Thing is, Peggy Noonan is pretty much Lorenzo de’ Medici compared to Charles Krauthammer, whose leathery, undead visage appeared several times to urge the GOP not to engage in unproductive “soul-searching” and indeed to do more of everything terrifying they’ve been doing all along. Looking as if he’d just eaten a urinal cake, and bearing a striking resemblance to the plastic-surgery-impaired gay supervillain played by Javier Bardem in the new James Bond film, Krauthammer was Fox’s begrudger-in-chief, insisting that Obama won by going “very small, very negative” and would “slide through a second term” with no mandate. He made no effort to conceal his scorn for the “Northeastern liberal” Romney: “That’s not where we’re going.” A return to virile, Reaganite conservatism could be found on the “deep Republican bench,” which had sat out this election for unspecified reasons (that had nothing to do, clearly, with Obama’s popularity or political aptitude).
Unsurprisingly, Fox was foot-draggy throughout the evening on calling swing states and major Senate races, even before Rove tried to make the network backtrack on calling the entire election. My Twitter feed was full of news about New Hampshire and Colorado and Elizabeth Warren and Claire McCaskill that went ignored while Rove held up magic-marker charts about relative trends in exurban counties in northern Virginia or southwestern Ohio that he insisted would save Romney’s bacon. I can think of lots of adjectives one could use to describe Rove, most of them unflattering, but I honestly never expected to see him become the most boring person on Fox News Channel.
If you didn’t get to see it, Rove’s attempt to overturn Fox’s 11:15 P.M. call of Ohio and the election was completely nuts. First of all, co-anchors Kelly and Bret Baier were caught by surprise when a graphic went up announcing that Obama had been reelected. You could almost feel the disapproval emanating from Brit Hume, who may be a right-winger but is a genuine newsman and a TV professional. Then Rove, getting increasingly hot under the collar, began to protest that unnamed sources in the Romney camp weren’t happy about this, and that the president’s margin in Ohio was disappearing. This led Kelly to wander through a backstage corridor with a cameraman in tow, like a character in a backstage drama or reality show, in order to confront the statistics wonks at the “decision desk,” or at least to escape from Rove’s blather about whether the outstanding votes from Hamilton County, Ohio, were or were not from the city of Cincinnati.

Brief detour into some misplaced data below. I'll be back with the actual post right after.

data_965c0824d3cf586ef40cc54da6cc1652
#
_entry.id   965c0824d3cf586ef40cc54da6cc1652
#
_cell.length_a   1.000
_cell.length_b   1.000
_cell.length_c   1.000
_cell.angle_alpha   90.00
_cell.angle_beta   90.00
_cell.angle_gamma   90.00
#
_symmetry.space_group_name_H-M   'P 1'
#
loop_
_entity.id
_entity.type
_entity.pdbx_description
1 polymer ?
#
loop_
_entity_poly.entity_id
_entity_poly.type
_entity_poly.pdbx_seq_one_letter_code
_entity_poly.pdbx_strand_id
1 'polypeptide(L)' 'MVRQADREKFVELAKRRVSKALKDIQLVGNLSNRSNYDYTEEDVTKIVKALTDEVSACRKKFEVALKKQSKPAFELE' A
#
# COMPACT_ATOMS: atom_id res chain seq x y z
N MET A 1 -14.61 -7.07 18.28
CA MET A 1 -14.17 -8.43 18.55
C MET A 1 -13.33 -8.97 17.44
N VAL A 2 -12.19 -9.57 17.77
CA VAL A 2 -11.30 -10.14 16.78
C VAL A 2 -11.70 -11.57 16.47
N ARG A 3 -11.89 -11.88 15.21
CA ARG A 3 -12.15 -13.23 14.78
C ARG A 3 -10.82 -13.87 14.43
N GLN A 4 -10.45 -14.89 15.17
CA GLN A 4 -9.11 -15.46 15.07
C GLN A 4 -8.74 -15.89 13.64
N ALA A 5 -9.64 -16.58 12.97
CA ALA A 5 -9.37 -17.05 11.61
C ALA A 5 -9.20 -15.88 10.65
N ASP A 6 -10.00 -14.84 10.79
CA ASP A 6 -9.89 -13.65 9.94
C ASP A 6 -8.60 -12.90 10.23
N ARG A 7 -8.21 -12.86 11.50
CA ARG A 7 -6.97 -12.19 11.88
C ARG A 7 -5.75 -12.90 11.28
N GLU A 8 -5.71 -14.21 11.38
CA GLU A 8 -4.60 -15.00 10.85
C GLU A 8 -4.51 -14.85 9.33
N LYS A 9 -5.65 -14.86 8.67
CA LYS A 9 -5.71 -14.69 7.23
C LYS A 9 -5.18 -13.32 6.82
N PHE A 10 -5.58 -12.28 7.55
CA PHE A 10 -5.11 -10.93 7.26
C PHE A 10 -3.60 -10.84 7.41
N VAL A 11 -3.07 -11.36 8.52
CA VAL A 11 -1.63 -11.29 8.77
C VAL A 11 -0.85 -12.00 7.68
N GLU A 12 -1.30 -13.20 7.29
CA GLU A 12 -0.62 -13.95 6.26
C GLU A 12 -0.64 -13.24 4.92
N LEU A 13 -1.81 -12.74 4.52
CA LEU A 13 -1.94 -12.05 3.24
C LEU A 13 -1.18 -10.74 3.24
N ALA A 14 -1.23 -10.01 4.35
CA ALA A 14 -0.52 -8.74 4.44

In his new role as commentator rather than anchor, Brit Hume mostly came off like an actual grown-up, if an embittered one. He was clearly surprised that all those swing-state polls showing Obama leading turned out to be correct, but had the decency to admit it, and made other real-world points as well. Conservatives have long believed they were in the ascendancy, he said, but this outcome “tells us something about moderates: A lot of people who call themselves that are actually liberal, more liberal than many of us thought.”
During a brief and entirely incoherent video interview from her home in Alaska, Sarah Palin pronounced Obama’s reelection a “catastrophic setback” and said something about the Founding Fathers. She had an American flag jammed up against her fireplace and an odd, doggy-looking new hairdo, and appeared crazier than ever. Bill O’Reilly announced “traditional Americans,” who “do things for themselves,” may now belong to the past, and the new attitude is “I don’t want to do it, I want them to do it for me.”
One-time Democratic pollster Pat Caddell suggested that the Republicans now have a branding problem similar to the one that doomed the Whig Party in the 19th century, and that they need to attract moderates and minorities in order to survive. That sounds convincing, but people have been saying that for decades, and there’s no reason to believe that another narrow defeat will compel any major intra-party change. After Karl Rove had been beaten back into his chair and petulantly accepted reality, he mumbled that perhaps Obama had won the battle but lost the war. First of all, as Turd Blossom should know, that’s the kind of mealy-mouthed truism uttered by losers. Second of all, he’s partly right; we just don’t know how much. Obama won a big, bruising battle, and now has a brief and limited opportunity to assert leadership. But we just spent an entire year and $2 billion to end up with the same president, the same House and the same Senate. That sounds a lot like everybody losing, but at least Mitt Romney and those who financed him and pumped him full of hot air lost most of all.